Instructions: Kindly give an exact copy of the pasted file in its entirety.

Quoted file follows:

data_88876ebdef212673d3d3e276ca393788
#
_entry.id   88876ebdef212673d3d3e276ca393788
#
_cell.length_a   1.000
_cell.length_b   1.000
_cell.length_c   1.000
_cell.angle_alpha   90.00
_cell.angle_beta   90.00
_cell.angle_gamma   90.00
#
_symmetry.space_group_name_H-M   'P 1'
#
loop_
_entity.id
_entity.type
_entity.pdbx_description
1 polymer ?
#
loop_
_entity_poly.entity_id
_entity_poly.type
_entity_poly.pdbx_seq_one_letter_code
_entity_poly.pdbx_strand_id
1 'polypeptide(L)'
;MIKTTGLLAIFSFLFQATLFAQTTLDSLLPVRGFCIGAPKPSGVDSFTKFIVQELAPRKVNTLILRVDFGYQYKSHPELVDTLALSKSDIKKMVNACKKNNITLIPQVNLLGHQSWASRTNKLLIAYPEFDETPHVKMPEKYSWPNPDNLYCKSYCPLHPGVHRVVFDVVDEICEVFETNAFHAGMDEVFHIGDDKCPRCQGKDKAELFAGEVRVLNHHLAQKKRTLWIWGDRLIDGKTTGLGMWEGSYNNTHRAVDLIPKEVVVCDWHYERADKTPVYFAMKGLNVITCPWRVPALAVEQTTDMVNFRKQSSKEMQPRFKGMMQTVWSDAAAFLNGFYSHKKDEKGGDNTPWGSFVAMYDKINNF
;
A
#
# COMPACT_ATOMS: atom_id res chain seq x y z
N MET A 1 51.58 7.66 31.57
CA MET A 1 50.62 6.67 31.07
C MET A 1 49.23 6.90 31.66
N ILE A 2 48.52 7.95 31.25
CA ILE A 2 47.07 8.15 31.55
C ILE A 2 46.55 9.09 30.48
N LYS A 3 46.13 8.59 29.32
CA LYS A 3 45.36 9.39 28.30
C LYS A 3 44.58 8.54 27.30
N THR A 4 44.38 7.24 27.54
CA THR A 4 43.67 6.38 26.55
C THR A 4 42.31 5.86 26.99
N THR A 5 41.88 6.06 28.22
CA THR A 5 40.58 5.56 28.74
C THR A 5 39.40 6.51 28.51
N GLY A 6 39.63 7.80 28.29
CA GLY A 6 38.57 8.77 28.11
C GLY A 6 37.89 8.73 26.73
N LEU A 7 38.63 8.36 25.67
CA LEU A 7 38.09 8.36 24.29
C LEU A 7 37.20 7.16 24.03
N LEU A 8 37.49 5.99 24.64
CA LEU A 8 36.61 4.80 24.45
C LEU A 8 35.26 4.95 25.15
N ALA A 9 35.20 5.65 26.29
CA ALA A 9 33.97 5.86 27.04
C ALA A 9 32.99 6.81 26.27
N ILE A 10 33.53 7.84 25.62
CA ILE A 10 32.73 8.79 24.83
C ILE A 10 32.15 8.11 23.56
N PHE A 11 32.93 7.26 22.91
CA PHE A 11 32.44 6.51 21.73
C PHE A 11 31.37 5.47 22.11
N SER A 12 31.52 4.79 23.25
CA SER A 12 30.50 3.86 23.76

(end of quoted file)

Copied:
data_88876ebdef212673d3d3e276ca393788
#
_entry.id   88876ebdef212673d3d3e276ca393788
#
_cell.length_a   1.000
_cell.length_b   1.000
_cell.length_c   1.000
_cell.angle_alpha   90.00
_cell.angle_beta   90.00
_cell.angle_gamma   90.00
#
_symmetry.space_group_name_H-M   'P 1'
#
loop_
_entity.id
_entity.type
_entity.pdbx_description
1 polymer ?
#
loop_
_entity_poly.entity_id
_entity_poly.type
_entity_poly.pdbx_seq_one_letter_code
_entity_poly.pdbx_strand_id
1 'polypeptide(L)'
;MIKTTGLLAIFSFLFQATLFAQTTLDSLLPVRGFCIGAPKPSGVDSFTKFIVQELAPRKVNTLILRVDFGYQYKSHPELVDTLALSKSDIKKMVNACKKNNITLIPQVNLLGHQSWASRTNKLLIAYPEFDETPHVKMPEKYSWPNPDNLYCKSYCPLHPGVHRVVFDVVDEICEVFETNAFHAGMDEVFHIGDDKCPRCQGKDKAELFAGEVRVLNHHLAQKKRTLWIWGDRLIDGKTTGLGMWEGSYNNTHRAVDLIPKEVVVCDWHYERADKTPVYFAMKGLNVITCPWRVPALAVEQTTDMVNFRKQSSKEMQPRFKGMMQTVWSDAAAFLNGFYSHKKDEKGGDNTPWGSFVAMYDKINNF
;
A
#
# COMPACT_ATOMS: atom_id res chain seq x y z
N MET A 1 51.58 7.66 31.57
CA MET A 1 50.62 6.67 31.07
C MET A 1 49.23 6.90 31.66
N ILE A 2 48.52 7.95 31.25
CA ILE A 2 47.07 8.15 31.55
C ILE A 2 46.55 9.09 30.48
N LYS A 3 46.13 8.59 29.32
CA LYS A 3 45.36 9.39 28.30
C LYS A 3 44.58 8.54 27.30
N THR A 4 44.38 7.24 27.54
CA THR A 4 43.67 6.38 26.55
C THR A 4 42.31 5.86 26.99
N THR A 5 41.88 6.06 28.22
CA THR A 5 40.58 5.56 28.74
C THR A 5 39.40 6.51 28.51
N GLY A 6 39.63 7.80 28.29
CA GLY A 6 38.57 8.77 28.11
C GLY A 6 37.89 8.73 26.73
N LEU A 7 38.63 8.36 25.67
CA LEU A 7 38.09 8.36 24.29
C LEU A 7 37.20 7.16 24.03
N LEU A 8 37.49 5.99 24.64
CA LEU A 8 36.61 4.80 24.45
C LEU A 8 35.26 4.95 25.15
N ALA A 9 35.20 5.65 26.29
CA ALA A 9 33.97 5.86 27.04
C ALA A 9 32.99 6.81 26.27
N ILE A 10 33.53 7.84 25.62
CA ILE A 10 32.73 8.79 24.83
C ILE A 10 32.15 8.11 23.56
N PHE A 11 32.93 7.26 22.91
CA PHE A 11 32.44 6.51 21.73
C PHE A 11 31.37 5.47 22.11
N SER A 12 31.52 4.79 23.25
CA SER A 12 30.50 3.86 23.76